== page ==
When we were kings

Filmers need to be dedicated. The passage of time between a film's conception and its release can be unexpectedly long; in this case it was 23 years. The result is a documentary that not only captures a memorable historical event, but lifts the spirit of mankind, and is a result that director Leon Gast should well be proud of.

The 1974 Mohammed Ali-George Foreman fight in Zaire was unexpected in many ways: 1) The event was arranged in Africa (a \$ 10 million trick of the hand performed by the notorious Don King), 2) the fight was delayed for six weeks due to a cut over Foreman's eye, 3) the audience was kept captive (inasmuch as departures from the country were suddenly suspended) by President Mobutu, 4)attendance at the three day concert (showcasing the greatest black musician from two continents) suffered from the circumstances, and 5) the final outcome (which was to be perhaps the biggest surprise). These were all elements that kept the unpredictability of the moment alive and kicking.

A country confused by unexpected changes was dealing with the demise of Tricky Dicky when this event hailed the dawn of a new acceptance by Black Americans of their African pasts. The "Rumble in the Jungle" had people at the time opening their eyes and this film proves a fascinating nostalgic registration as well as becoming an eye opener for those too young to remember. Both fighters and their entourages repeatedly delivered the same message, "From slave ship to championship. We were taken from Africa as slaves and now we're coming back as champions." The political importance of Ali comes revealingly to the forefront, punching equally as hard as his fists; he was more than just a boxer, he was a fighter. Despite the confusion and consternation many felt at Ali's statements and actions at the time, it should now be possible for these segments of America to decipher the message more clearly in retrospect; some things (unfortunately) take time. On the other hand, let us not be to ready to praise or decry any portion of mankind more than another. The situation taking place in Zaire today also gives one something to think about in quite another way.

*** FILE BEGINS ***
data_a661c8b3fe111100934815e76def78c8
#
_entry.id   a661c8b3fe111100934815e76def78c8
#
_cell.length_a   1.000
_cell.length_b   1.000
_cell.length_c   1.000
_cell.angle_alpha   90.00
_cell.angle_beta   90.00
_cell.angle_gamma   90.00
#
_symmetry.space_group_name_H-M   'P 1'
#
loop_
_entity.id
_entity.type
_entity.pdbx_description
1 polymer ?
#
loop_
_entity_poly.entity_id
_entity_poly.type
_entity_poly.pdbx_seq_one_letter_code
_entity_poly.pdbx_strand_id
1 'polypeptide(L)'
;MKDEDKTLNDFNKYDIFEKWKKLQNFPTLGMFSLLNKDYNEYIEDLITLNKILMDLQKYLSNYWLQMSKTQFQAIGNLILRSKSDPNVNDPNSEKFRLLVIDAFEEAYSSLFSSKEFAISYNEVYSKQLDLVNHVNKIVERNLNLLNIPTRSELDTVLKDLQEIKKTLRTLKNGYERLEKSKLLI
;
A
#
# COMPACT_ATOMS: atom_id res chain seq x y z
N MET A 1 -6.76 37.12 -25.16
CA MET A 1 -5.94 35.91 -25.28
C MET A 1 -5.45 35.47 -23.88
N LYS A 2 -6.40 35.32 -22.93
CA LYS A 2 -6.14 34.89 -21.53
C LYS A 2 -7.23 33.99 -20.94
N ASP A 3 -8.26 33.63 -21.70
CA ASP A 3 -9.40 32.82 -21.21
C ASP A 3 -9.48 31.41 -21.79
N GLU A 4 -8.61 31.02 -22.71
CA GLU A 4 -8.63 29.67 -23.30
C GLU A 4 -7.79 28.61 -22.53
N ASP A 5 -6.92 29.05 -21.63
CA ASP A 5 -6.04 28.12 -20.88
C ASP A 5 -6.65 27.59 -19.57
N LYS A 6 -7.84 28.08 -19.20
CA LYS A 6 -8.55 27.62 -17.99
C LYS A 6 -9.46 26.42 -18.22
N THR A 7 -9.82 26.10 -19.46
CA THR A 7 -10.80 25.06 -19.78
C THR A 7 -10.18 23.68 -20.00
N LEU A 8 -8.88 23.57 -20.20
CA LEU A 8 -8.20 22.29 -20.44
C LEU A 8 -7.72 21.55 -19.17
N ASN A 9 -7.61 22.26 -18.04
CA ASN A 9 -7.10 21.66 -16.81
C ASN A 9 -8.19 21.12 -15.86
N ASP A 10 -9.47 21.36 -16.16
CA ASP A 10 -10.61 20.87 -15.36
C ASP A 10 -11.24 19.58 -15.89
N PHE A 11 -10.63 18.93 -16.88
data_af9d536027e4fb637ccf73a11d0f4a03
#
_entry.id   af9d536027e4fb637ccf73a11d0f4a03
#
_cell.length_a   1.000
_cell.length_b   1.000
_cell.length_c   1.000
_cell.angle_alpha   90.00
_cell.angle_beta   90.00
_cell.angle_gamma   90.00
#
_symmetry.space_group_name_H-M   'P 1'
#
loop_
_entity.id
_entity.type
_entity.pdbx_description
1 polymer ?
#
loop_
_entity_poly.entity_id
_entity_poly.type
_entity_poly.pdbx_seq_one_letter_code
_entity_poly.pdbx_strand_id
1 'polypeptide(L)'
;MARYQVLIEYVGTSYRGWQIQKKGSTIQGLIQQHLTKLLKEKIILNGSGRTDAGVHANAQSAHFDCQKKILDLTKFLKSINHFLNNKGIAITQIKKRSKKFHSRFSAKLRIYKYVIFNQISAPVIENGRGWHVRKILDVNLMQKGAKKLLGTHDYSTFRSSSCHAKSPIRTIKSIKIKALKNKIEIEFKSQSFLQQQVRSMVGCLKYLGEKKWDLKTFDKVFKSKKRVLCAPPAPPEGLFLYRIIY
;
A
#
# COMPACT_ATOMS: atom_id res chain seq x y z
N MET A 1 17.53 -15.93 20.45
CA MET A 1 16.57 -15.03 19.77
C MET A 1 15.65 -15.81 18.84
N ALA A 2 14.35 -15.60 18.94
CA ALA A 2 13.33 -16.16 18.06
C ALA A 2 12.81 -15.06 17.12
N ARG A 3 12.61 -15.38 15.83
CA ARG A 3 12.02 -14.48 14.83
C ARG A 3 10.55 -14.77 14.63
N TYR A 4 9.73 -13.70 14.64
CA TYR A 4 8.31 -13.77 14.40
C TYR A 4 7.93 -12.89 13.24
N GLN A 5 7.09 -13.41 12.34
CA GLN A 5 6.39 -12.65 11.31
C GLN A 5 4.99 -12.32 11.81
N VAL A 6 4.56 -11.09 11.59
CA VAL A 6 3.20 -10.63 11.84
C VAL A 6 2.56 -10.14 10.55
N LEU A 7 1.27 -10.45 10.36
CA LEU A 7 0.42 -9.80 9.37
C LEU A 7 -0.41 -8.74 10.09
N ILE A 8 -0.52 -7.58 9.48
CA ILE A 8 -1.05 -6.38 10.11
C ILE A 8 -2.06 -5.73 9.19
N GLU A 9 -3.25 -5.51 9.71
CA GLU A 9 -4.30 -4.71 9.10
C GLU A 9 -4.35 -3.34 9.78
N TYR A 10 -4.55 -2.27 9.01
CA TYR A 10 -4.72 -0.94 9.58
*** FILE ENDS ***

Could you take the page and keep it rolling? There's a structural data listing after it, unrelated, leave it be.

This documentary sports an all-star cast including James Brown, B.B. King, President Mobutu Sese Seko, Spike Lee, Norman Mailer, George Plimpton, Miriam Makeba. Needless to say, Muhammad Ali and George Foreman have the leading roles. This is the story of Muhammad Ali's fight to re- establish his place in sports history and reclaim his right to speak out for his people.

Producer David Sonenberg gave the film its title when he said, "We all have a moment when we're at the top of our game. For Muhammad Ali, this would be the crowning achievement in an extraordinary career. He was a king amongst kings - from Mobutu, the resident King of Zaire, to James Brown, the King of Soul, to Don King. But Ali, he was on a whole other level .. Ali was the King of the World."

Even if you don't like boxing, you will be gripped by an unexpected twinge of elation watching this fascinating document. There are, after all, more aspects to fighting than those that take place inside the ring.

© 1994-2006 The Green Hartnett